Lancaster’s team plays in the classic English way, that is to say, boshtastic, although I suspect that this is more a function of England’s total lack of creativity in the midfield rather than any dogma to play attritional rugby. As Whiff of Cordite pointed out this week, they have awesome power in their pack but they have been weakened significantly by the sad loss of Dan Cole with a neck injury. David Wilson has only had one short run out since before Christmas and wouldn’t be listing cardiovascular fitness as one of his strengths. If Ireland play with tempo, he will do well to last beyond 50 minutes so Church and McGrath could have an enjoyable afternoon. Certainly they should be able to prevent England getting the quality of possession to provide the launchpad for Billy Vunipola or Ben Morgan. Combined with Youngs’ inability to strike, Ireland should be able to get on top in the last quarter.
Ireland will need to maintain the outstanding discipline which they have shown in their first two outings. The less we see of Owen Farrell’s incredibly annoying sideways glances the better. England will look to negate the impact of O’Mahoney who has been outstanding so far. However, I don’t think it is as simple as running at him to ensure that he has to make tackles. It’s no accident that POM has not made double figures in an international. There is always someone next to him, often Paul O’Connell, to bring the runner to ground and if they avoid that pair they will be running at Best and Henry or Dorce and BOD.
The Irish defence, expertly drilled by Les Kiss, will receive a much sterner test that it did against Wales, who were poor, or Scotland who are abject. But they will need to maintain their parsimonious habits because tries will be hard to come by. Ireland will need to look more like Schmidt’s stereotypical Leinster if they are to pierce Andy Farrell’s white wall. I expect them to be more expansive but would also expect to see Johnny May tested under the high ball and Jack Nowell being turned regularly. Certainly they oughtn’t to be kicking the ball anywhere near Mike Brown who represents a serious counter-attacking threat. With Goode and now George Ford to come off the bench, England could finish the game with their most creative back line for years.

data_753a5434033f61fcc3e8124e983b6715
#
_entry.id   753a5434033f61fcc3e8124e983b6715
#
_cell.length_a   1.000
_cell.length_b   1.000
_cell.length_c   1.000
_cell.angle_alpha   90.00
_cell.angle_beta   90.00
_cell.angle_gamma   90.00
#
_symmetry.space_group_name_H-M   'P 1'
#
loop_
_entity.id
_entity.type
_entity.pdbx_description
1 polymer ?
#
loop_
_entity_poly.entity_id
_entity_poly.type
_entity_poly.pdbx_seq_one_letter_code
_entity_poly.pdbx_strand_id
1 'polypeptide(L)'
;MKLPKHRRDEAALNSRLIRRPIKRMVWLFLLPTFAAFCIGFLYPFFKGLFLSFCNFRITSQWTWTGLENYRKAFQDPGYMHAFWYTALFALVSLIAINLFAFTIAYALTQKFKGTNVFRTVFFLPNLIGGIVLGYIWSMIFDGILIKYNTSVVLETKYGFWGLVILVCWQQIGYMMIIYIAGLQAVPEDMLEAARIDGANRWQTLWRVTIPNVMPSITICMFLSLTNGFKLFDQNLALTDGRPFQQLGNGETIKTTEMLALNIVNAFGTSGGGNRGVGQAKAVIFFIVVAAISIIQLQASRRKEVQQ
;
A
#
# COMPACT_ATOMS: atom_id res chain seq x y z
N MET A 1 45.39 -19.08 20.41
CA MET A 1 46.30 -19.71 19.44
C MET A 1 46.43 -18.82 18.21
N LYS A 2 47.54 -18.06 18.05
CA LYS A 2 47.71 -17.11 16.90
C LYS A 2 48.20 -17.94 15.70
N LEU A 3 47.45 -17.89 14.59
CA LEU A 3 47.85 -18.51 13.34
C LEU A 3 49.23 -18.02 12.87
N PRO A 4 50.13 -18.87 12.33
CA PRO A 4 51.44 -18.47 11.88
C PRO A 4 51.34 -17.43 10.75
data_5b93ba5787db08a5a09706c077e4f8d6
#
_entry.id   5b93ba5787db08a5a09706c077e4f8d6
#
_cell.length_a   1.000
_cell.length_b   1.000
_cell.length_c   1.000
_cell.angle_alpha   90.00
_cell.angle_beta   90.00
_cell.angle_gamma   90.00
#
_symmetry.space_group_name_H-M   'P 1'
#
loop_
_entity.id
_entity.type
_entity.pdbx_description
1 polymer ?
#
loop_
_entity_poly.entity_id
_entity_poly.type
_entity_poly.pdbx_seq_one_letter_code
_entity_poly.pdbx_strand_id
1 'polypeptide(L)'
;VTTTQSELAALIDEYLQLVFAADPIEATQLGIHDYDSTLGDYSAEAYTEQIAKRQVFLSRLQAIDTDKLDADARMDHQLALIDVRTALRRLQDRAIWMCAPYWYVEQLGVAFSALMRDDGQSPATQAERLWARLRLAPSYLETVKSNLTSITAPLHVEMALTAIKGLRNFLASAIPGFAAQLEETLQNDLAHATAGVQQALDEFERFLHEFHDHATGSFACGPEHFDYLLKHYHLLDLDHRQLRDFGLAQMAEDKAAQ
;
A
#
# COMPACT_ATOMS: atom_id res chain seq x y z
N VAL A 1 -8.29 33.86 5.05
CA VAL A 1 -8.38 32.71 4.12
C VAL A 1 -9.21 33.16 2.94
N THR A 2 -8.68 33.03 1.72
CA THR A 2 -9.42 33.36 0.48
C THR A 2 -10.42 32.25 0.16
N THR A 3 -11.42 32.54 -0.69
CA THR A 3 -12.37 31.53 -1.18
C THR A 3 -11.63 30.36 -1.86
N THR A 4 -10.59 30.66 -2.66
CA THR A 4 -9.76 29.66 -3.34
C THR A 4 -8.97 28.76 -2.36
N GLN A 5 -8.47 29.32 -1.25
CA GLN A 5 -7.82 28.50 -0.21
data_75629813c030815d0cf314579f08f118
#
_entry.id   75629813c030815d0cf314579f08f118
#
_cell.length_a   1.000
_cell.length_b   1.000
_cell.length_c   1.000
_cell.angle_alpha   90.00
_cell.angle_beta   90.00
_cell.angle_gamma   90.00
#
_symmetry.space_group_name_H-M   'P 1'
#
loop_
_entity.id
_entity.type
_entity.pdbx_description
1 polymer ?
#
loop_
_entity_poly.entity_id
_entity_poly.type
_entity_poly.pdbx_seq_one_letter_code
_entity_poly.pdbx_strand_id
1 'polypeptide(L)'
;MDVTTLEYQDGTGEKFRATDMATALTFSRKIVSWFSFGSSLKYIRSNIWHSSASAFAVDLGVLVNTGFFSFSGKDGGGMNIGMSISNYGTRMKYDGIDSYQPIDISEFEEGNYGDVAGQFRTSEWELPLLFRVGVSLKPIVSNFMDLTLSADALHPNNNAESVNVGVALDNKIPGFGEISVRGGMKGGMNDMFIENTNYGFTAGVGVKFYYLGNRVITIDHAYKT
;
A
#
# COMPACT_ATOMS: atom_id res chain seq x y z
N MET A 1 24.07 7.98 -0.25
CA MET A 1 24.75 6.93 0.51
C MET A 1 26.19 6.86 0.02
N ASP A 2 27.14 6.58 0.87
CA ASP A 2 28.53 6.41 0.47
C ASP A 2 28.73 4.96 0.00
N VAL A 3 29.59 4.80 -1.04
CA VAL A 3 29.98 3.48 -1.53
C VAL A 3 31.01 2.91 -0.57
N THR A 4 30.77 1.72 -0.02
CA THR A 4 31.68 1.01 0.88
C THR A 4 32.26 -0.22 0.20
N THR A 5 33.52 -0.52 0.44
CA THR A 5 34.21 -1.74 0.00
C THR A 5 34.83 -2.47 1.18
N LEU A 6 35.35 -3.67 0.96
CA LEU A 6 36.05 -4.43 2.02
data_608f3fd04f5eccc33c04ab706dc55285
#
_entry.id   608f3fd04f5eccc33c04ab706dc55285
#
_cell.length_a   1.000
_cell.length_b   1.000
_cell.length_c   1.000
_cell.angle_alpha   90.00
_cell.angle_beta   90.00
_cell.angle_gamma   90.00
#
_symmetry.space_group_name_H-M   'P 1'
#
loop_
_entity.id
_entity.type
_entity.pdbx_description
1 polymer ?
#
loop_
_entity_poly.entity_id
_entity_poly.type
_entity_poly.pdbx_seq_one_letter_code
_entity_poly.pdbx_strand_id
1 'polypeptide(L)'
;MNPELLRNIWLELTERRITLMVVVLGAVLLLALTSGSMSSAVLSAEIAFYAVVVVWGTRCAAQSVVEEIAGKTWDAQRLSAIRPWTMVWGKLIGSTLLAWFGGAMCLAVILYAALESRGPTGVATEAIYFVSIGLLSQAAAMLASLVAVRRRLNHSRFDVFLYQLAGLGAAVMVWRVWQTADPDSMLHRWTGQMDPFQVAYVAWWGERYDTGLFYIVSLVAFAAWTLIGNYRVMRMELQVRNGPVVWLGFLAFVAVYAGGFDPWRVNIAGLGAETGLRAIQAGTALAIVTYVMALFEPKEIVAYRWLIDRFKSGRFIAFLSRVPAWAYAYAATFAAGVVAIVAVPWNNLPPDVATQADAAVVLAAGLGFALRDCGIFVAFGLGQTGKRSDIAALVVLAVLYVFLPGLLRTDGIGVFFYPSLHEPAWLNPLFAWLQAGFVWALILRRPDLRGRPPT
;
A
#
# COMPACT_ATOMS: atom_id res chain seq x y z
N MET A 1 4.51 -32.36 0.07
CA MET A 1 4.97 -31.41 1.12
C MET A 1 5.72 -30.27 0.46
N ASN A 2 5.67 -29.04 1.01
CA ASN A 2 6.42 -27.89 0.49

However, the rest of the bench would be England’s greatest weakness. Lee Dickson wouldn’t make Ireland’s extended squad and if we see more than 20 mins of his flappy arms at the base of the ruck, we should be alright. Surely Lancaster has learnt his lesson and will look to leave the excellent Danny Care, who has fully recovered from his catastrophic pre-Lions dip in form, on the pitch for as long as possible. The battle between the Harlequins pivot and the ever improving Connor Murray, should be one of the highlights of the tournament.
Much though I like Lancaster, my admiration for Joe Schmidt is far greater. With every utterance his reputation grows and it is abundantly clear that he commands the respect of the players. It’s evident that they buy into his gameplans and he has them drilled to execute to a high level. Even the way he manages those outside the squad is outstanding as demonstrated by his talking to Donncha O’Callaghan on his omission and advising him of what is required to get back in.
So will it be a triple crown and another step on the road to a historic third G-word? It’s going to be tight but I am confident and am looking forward to 4 o’clock on Saturday with unalloyed relish.
Bring it on.